29-year old and a mum. Her son at the peculiar age that thrives off mum’s love and affection. “Why are you always so cold and mean to me?” She tells him “No, I love you. But mum is sick and she doesn’t want to infect you.” – “But I don’t care if you infect me.”
That woman suffers from a Multiple Drug Resistant (MDR) Tuberculosis (TB) in Peru. Her husband left in fear of being infected; she relies on her elderly mother for shelter and rarely goes out. She fears her friends knowing about her disease because she does not want to be ostracized, much as she is used to being rejected.
A courageous young nurse braves the possible dangers of visiting very infectious patient’s home for treatment and voluntarily refuses to wear a mask around them – “It’s like speaking with someone through a glass.” Her greatest project is in earning her client’s trust; to convince a bleak young man to take experimental drugs for the course of an intensive 6 months in hopes that one of the many antibiotics given will treat the mycobacterium from multiplying and surviving inside his body. These medications are experimental, they are expensive, and they are toxic.
Two determined doctors set out on a none profit business to cure patients rejected by their own government the right to possible treatment , on terms of liability and expense- to even begin developing a new antibiotic, half a million is easily blown off with no significant result. These two doctors contribute by developing a personal clinic to hopefully find the cure. They resort to ‘borrowing’ these expensive antibiotics from their faculties in their own countries and importing them to Peru, at risk of their career and lively hood.
A healthy, athletic, elite football player died one week after his championship. He was infected, flushed with antibiotics, examined by specialists of almost every vital organ; His father was confident “My son is ——– ——– , he will not die of some minuscule bug. The young man died at the age of 21.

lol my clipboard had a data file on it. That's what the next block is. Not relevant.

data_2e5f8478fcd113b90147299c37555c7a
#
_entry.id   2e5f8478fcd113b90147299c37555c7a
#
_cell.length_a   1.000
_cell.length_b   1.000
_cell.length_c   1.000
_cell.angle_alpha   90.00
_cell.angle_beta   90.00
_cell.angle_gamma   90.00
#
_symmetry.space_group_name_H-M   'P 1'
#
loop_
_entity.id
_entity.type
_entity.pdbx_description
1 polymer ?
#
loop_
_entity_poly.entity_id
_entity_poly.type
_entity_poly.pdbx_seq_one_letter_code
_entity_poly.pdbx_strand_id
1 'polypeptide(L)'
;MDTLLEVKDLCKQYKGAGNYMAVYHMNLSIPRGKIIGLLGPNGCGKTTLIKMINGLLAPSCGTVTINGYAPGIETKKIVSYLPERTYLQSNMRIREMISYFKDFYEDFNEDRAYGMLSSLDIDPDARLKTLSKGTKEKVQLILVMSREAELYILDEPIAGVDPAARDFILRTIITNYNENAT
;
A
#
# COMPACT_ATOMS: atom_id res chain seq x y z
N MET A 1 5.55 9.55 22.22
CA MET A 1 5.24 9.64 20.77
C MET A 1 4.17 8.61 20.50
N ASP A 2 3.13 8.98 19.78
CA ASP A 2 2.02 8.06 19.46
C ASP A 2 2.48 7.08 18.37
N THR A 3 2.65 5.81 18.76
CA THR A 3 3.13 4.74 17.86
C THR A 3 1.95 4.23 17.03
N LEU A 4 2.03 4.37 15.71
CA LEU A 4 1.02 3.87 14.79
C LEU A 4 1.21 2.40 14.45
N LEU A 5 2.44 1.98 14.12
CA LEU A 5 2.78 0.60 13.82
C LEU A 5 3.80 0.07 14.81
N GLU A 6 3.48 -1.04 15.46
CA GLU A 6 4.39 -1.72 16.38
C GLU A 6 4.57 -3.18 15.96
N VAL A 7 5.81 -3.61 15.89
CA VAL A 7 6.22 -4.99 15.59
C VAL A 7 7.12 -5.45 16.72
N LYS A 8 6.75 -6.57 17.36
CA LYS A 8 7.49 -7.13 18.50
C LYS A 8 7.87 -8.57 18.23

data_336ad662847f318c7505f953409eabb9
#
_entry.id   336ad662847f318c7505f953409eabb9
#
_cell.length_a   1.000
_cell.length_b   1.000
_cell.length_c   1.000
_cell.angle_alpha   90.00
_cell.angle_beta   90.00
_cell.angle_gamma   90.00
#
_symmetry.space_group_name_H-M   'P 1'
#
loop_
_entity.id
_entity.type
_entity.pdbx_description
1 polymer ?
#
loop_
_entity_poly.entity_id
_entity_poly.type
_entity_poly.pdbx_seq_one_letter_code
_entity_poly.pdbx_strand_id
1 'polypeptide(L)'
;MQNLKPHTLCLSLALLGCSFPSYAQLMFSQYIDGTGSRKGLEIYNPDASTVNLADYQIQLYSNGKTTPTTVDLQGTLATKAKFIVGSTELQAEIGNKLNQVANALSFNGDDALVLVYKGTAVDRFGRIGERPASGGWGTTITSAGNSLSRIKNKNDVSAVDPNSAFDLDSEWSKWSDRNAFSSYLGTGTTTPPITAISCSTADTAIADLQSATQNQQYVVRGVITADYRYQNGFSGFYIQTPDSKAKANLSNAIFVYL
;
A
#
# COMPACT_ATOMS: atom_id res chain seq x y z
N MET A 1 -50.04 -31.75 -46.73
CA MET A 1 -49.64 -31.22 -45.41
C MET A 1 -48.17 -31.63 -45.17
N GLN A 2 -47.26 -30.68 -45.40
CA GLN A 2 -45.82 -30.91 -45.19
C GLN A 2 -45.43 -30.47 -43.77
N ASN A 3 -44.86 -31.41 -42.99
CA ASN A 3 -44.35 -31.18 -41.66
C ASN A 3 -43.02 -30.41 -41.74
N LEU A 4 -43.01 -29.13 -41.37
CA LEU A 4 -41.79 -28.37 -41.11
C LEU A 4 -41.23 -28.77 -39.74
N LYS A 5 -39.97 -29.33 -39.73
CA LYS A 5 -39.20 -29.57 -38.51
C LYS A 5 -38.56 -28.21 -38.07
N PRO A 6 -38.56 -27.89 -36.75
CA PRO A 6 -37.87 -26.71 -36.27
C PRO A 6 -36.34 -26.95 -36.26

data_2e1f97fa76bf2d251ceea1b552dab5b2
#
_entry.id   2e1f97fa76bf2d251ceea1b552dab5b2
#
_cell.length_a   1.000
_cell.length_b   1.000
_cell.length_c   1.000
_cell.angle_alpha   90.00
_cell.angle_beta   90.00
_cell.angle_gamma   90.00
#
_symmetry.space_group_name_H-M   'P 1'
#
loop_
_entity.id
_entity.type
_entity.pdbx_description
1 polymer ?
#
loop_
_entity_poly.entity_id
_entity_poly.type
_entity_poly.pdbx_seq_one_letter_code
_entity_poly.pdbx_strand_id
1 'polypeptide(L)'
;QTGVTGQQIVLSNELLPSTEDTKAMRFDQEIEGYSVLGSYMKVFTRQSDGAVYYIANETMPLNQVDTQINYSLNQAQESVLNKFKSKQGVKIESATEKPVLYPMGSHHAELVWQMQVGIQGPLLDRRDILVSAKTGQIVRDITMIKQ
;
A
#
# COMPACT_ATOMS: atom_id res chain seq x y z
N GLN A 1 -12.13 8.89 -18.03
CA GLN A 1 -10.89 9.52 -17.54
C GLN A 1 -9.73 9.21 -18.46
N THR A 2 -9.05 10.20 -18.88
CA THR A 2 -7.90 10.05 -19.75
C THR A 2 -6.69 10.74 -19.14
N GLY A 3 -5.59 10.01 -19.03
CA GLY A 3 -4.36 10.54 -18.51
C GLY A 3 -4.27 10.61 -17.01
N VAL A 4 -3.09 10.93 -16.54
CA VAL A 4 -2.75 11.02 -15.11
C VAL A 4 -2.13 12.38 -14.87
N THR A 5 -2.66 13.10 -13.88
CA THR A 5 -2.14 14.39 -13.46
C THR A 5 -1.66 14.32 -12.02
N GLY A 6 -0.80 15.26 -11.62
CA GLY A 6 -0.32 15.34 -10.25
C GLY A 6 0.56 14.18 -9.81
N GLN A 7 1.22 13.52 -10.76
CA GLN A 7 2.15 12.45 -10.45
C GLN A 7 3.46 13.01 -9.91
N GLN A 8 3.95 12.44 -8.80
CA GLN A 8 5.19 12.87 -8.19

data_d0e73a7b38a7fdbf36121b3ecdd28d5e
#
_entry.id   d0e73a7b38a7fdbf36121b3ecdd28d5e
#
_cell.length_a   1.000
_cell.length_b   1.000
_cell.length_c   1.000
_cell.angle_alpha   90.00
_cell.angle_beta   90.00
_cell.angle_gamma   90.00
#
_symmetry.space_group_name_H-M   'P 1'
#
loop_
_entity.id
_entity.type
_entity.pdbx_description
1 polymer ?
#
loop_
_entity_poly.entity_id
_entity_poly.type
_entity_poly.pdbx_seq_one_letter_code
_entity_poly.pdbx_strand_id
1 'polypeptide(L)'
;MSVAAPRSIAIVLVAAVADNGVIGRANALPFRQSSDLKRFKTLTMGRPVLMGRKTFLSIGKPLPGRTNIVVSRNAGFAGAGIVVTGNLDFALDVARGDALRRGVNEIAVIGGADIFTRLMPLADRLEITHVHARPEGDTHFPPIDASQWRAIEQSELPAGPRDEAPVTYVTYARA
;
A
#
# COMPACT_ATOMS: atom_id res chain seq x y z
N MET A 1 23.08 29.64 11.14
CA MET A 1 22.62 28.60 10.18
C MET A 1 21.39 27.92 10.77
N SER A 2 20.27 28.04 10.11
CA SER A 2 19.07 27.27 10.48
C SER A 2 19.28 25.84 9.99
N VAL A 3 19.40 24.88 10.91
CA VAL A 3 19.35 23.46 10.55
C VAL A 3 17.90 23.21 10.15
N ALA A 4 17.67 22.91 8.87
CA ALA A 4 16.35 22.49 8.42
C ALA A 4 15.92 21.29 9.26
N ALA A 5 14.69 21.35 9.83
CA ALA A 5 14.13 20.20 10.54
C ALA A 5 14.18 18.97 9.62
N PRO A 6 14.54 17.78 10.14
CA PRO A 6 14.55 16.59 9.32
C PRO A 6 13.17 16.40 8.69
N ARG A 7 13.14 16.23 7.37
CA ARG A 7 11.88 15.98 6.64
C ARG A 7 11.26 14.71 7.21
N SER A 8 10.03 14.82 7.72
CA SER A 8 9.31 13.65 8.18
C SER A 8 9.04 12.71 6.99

My teacher’s fiancé went blind for a few months from a bacterial infection on his hand that disrupted his spinal fluid, multiplied to such an extensive state that it pressed upon his optical nerve. Imagine your spouse, waking up one day upon a few sore back days “Honey , I can’t see you anymore.” – He was lucky.
A grown man in the United States, weakened from his surgery for his removal of his bacterial infection that had engorged into such an overwhelming size in his abdomen, it resembled the size of an adult’s hand, quietly wept as he voiced his biggest fears upon agreeing to intake an experimental treatment. “There is nothing you can really say when you’re at the point of choosing whether you want to be a guinea pig, or just die; I’m afraid this experimental drug won’t work. Bacteria are getting smarter and smarter and I never thought I’d have to fight this hard a battle.”
The Peru government had begun action in acclaiming all patients of TB to follow a strict regime of antibiotics supplied. Of most 2/3rds are cured of their disease permanently. But there remains those who have a highly drug resistant form of the bacteria, and in lesser words, they are left to die. It is not a public save, but a public death as this transparent infection is carried on through each generation, waiting to harvest into something destructive. Beyond the boundaries of one city, or a country, nation, nor continent. It is everywhere.